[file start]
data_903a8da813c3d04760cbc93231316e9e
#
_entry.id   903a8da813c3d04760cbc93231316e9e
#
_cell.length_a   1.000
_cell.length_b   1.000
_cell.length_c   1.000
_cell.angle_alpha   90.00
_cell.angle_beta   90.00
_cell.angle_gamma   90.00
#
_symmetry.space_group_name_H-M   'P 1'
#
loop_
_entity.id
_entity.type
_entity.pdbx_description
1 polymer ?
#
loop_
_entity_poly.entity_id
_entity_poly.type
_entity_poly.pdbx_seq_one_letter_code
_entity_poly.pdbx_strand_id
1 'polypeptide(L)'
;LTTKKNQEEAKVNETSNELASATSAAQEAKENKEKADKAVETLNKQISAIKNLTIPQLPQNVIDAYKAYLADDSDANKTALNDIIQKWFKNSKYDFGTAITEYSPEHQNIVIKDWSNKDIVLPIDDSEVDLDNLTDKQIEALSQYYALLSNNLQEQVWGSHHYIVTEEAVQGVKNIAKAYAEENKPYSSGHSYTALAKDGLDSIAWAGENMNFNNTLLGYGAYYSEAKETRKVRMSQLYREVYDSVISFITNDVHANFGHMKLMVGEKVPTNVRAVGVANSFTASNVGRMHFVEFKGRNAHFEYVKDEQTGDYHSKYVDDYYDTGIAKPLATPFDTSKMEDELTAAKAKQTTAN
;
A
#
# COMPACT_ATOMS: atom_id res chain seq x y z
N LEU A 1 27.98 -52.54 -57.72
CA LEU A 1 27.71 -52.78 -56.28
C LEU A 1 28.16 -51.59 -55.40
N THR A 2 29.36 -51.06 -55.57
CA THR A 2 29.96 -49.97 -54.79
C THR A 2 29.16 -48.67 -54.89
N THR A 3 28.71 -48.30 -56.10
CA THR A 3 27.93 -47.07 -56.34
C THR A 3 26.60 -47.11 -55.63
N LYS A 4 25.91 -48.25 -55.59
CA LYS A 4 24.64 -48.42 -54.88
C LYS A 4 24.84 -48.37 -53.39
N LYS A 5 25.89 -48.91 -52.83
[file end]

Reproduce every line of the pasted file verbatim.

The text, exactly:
data_903a8da813c3d04760cbc93231316e9e
#
_entry.id   903a8da813c3d04760cbc93231316e9e
#
_cell.length_a   1.000
_cell.length_b   1.000
_cell.length_c   1.000
_cell.angle_alpha   90.00
_cell.angle_beta   90.00
_cell.angle_gamma   90.00
#
_symmetry.space_group_name_H-M   'P 1'
#
loop_
_entity.id
_entity.type
_entity.pdbx_description
1 polymer ?
#
loop_
_entity_poly.entity_id
_entity_poly.type
_entity_poly.pdbx_seq_one_letter_code
_entity_poly.pdbx_strand_id
1 'polypeptide(L)'
;LTTKKNQEEAKVNETSNELASATSAAQEAKENKEKADKAVETLNKQISAIKNLTIPQLPQNVIDAYKAYLADDSDANKTALNDIIQKWFKNSKYDFGTAITEYSPEHQNIVIKDWSNKDIVLPIDDSEVDLDNLTDKQIEALSQYYALLSNNLQEQVWGSHHYIVTEEAVQGVKNIAKAYAEENKPYSSGHSYTALAKDGLDSIAWAGENMNFNNTLLGYGAYYSEAKETRKVRMSQLYREVYDSVISFITNDVHANFGHMKLMVGEKVPTNVRAVGVANSFTASNVGRMHFVEFKGRNAHFEYVKDEQTGDYHSKYVDDYYDTGIAKPLATPFDTSKMEDELTAAKAKQTTAN
;
A
#
# COMPACT_ATOMS: atom_id res chain seq x y z
N LEU A 1 27.98 -52.54 -57.72
CA LEU A 1 27.71 -52.78 -56.28
C LEU A 1 28.16 -51.59 -55.40
N THR A 2 29.36 -51.06 -55.57
CA THR A 2 29.96 -49.97 -54.79
C THR A 2 29.16 -48.67 -54.89
N THR A 3 28.71 -48.30 -56.10
CA THR A 3 27.93 -47.07 -56.34
C THR A 3 26.60 -47.11 -55.63
N LYS A 4 25.91 -48.25 -55.59
CA LYS A 4 24.64 -48.42 -54.88
C LYS A 4 24.84 -48.37 -53.39
N LYS A 5 25.89 -48.91 -52.83